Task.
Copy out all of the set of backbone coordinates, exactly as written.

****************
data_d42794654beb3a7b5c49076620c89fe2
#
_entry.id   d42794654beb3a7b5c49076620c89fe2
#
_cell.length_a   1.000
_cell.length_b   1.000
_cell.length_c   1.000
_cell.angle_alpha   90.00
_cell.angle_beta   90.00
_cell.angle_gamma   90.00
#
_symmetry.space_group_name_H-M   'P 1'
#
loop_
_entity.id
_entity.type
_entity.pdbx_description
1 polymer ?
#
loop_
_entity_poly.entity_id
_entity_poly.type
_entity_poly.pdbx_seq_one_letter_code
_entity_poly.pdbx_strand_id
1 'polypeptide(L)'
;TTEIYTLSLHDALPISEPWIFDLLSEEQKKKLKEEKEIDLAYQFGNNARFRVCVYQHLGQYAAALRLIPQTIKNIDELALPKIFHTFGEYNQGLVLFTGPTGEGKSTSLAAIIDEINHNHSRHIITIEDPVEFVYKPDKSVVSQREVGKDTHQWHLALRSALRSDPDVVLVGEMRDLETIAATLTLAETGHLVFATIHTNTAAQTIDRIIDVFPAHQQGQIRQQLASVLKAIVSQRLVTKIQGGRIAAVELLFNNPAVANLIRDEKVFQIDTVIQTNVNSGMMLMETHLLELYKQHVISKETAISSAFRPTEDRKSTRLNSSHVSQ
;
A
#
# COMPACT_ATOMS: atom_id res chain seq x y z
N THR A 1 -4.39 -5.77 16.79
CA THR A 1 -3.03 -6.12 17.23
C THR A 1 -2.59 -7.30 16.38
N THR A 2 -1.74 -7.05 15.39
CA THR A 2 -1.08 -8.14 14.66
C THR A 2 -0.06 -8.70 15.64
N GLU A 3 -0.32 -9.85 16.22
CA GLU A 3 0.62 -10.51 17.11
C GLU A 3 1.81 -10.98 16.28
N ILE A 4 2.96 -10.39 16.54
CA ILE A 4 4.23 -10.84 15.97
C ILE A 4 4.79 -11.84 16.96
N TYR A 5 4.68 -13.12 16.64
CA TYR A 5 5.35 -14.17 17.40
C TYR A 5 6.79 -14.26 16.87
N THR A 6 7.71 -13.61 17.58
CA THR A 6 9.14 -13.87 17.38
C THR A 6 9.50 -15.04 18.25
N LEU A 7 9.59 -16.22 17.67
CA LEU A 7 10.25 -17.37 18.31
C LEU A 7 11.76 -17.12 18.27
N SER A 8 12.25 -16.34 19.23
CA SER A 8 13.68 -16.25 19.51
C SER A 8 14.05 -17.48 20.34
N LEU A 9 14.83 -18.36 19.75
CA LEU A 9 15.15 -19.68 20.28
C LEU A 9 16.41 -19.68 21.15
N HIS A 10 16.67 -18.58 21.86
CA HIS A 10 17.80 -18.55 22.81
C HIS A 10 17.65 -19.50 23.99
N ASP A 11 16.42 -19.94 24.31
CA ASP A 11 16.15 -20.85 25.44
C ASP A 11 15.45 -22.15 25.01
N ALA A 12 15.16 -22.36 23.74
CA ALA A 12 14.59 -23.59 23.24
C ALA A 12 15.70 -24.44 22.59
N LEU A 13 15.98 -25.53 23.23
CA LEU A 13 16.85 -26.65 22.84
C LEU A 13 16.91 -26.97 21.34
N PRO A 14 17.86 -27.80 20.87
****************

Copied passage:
data_d42794654beb3a7b5c49076620c89fe2
#
_entry.id   d42794654beb3a7b5c49076620c89fe2
#
_cell.length_a   1.000
_cell.length_b   1.000
_cell.length_c   1.000
_cell.angle_alpha   90.00
_cell.angle_beta   90.00
_cell.angle_gamma   90.00
#
_symmetry.space_group_name_H-M   'P 1'
#
loop_
_entity.id
_entity.type
_entity.pdbx_description
1 polymer ?
#
loop_
_entity_poly.entity_id
_entity_poly.type
_entity_poly.pdbx_seq_one_letter_code
_entity_poly.pdbx_strand_id
1 'polypeptide(L)'
;TTEIYTLSLHDALPISEPWIFDLLSEEQKKKLKEEKEIDLAYQFGNNARFRVCVYQHLGQYAAALRLIPQTIKNIDELALPKIFHTFGEYNQGLVLFTGPTGEGKSTSLAAIIDEINHNHSRHIITIEDPVEFVYKPDKSVVSQREVGKDTHQWHLALRSALRSDPDVVLVGEMRDLETIAATLTLAETGHLVFATIHTNTAAQTIDRIIDVFPAHQQGQIRQQLASVLKAIVSQRLVTKIQGGRIAAVELLFNNPAVANLIRDEKVFQIDTVIQTNVNSGMMLMETHLLELYKQHVISKETAISSAFRPTEDRKSTRLNSSHVSQ
;
A
#
# COMPACT_ATOMS: atom_id res chain seq x y z
N THR A 1 -4.39 -5.77 16.79
CA THR A 1 -3.03 -6.12 17.23
C THR A 1 -2.59 -7.30 16.38
N THR A 2 -1.74 -7.05 15.39
CA THR A 2 -1.08 -8.14 14.66
C THR A 2 -0.06 -8.70 15.64
N GLU A 3 -0.32 -9.85 16.22
CA GLU A 3 0.62 -10.51 17.11
C GLU A 3 1.81 -10.98 16.28
N ILE A 4 2.96 -10.39 16.54
CA ILE A 4 4.23 -10.84 15.97
C ILE A 4 4.79 -11.84 16.96
N TYR A 5 4.68 -13.12 16.64
CA TYR A 5 5.35 -14.17 17.40
C TYR A 5 6.79 -14.26 16.87
N THR A 6 7.71 -13.61 17.58
CA THR A 6 9.14 -13.87 17.38
C THR A 6 9.50 -15.04 18.25
N LEU A 7 9.59 -16.22 17.67
CA LEU A 7 10.25 -17.37 18.31
C LEU A 7 11.76 -17.12 18.27
N SER A 8 12.25 -16.34 19.23
CA SER A 8 13.68 -16.25 19.51
C SER A 8 14.05 -17.48 20.34
N LEU A 9 14.83 -18.36 19.75
CA LEU A 9 15.15 -19.68 20.28
C LEU A 9 16.41 -19.68 21.15
N HIS A 10 16.67 -18.58 21.86
CA HIS A 10 17.80 -18.55 22.81
C HIS A 10 17.65 -19.50 23.99
N ASP A 11 16.42 -19.94 24.31
CA ASP A 11 16.15 -20.85 25.44
C ASP A 11 15.45 -22.15 25.01
N ALA A 12 15.16 -22.36 23.74
CA ALA A 12 14.59 -23.59 23.24
C ALA A 12 15.70 -24.44 22.59
N LEU A 13 15.98 -25.53 23.23
CA LEU A 13 16.85 -26.65 22.84
C LEU A 13 16.91 -26.97 21.34
N PRO A 14 17.86 -27.80 20.87